The bill also would require the director of the Secret Service to be confirmed by the Senate.

“It defies logic that the person we entrust to not just protect the President, but to also head a $1.5 billion federal law enforcement agency, is not subject to the same process of advice and consent as his counterparts at other comparable agencies,” Goodlatte said.

The legislation arrives on the heels of a hearing this week by the House Committee on Oversight and Government Reform which examined recent and longstanding problems at the US Secret Service in the wake of the drunk driving incident at the White House.

“It has been nearly three weeks since senior agents disrupted a crime scene involving an alleged bomb outside of the White House Complex with the President in the residence. At a briefing last week, Director Joseph Clancy was unable to provide adequate answers to basic questions surrounding the incident," committee chairman Jason Chaffetz (R-Utah) and ranking member Elijah Cummings (D-Md.) said in a joint statement. "It is extremely disappointing that agents with first-hand knowledge of the March 4th event have not been allowed to appear before this committee. In order to conduct proper oversight and initiate proper reforms, fundamental questions still need to be answered by this agency.”

Although the committee originally invited four officers on duty before and during the March 4th incident to answer questions at the hearing, the Secret Service would not make the witnesses available.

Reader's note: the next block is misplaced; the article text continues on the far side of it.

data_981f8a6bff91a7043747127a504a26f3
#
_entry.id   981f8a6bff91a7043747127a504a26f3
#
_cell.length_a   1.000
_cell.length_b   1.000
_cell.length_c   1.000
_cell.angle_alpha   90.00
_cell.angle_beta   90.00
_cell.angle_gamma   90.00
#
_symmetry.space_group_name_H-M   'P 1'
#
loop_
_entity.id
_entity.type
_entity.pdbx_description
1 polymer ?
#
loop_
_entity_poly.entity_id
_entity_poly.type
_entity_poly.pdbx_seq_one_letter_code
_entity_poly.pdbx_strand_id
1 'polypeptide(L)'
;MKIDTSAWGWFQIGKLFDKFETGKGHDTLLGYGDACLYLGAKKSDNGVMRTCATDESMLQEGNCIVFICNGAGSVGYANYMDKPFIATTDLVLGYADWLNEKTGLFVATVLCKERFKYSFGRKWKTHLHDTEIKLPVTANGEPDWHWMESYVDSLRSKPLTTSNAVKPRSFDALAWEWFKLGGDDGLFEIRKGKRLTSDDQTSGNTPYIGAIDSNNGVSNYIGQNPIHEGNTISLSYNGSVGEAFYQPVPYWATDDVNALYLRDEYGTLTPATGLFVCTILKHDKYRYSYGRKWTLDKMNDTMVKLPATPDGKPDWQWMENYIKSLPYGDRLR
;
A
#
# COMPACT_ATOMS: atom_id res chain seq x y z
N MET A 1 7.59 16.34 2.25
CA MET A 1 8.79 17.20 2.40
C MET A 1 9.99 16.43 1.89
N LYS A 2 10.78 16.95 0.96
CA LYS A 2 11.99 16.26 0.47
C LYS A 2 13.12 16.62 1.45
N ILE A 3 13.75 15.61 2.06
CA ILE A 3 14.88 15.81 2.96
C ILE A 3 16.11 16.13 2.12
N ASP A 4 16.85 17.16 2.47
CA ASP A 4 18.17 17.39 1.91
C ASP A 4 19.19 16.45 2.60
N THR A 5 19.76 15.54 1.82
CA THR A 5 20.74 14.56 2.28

“It is extremely disappointing that agents with first-hand knowledge of the March 4th event have not been allowed to appear before this committee,” Chaffetz and Cummings said. “In order to conduct proper oversight and initiate proper reforms, fundamental questions still need to be answered by this agency.”

As this latest scandal continues to rock the US Secret Service, McCaul and Goodlatte said they hope their proposed legislation will bring long-awaited reforms to the agency.

“The Secret Service needs to ensure its agents are properly trained so that they can successfully identify and prevent threats from materializing, and also needs to crack down on the wild and reckless behavior exhibited by some agents,” Goodlatte said. “While director Clancy has taken many steps to begin to reform the Secret Service, it’s clear that legislative action is needed.”

Other co-sponsors of the bill include Rep. John Conyers (D-Mich), Rep. Jim Sensenbrenner (R-Wis), and Rep. Sheila Jackson Lee (D-Texas).

Homeland Security Todayhttp://www.hstoday.us
The Government Technology & Services Coalition's Homeland Security Today (HSToday) is the premier news and information resource for the homeland security community, dedicated to elevating the discussions and insights that can support a safe and secure nation. A non-profit magazine and media platform, HSToday provides readers with the whole story, placing facts and comments in context to inform debate and drive realistic solutions to some of the nation’s most vexing security challenges.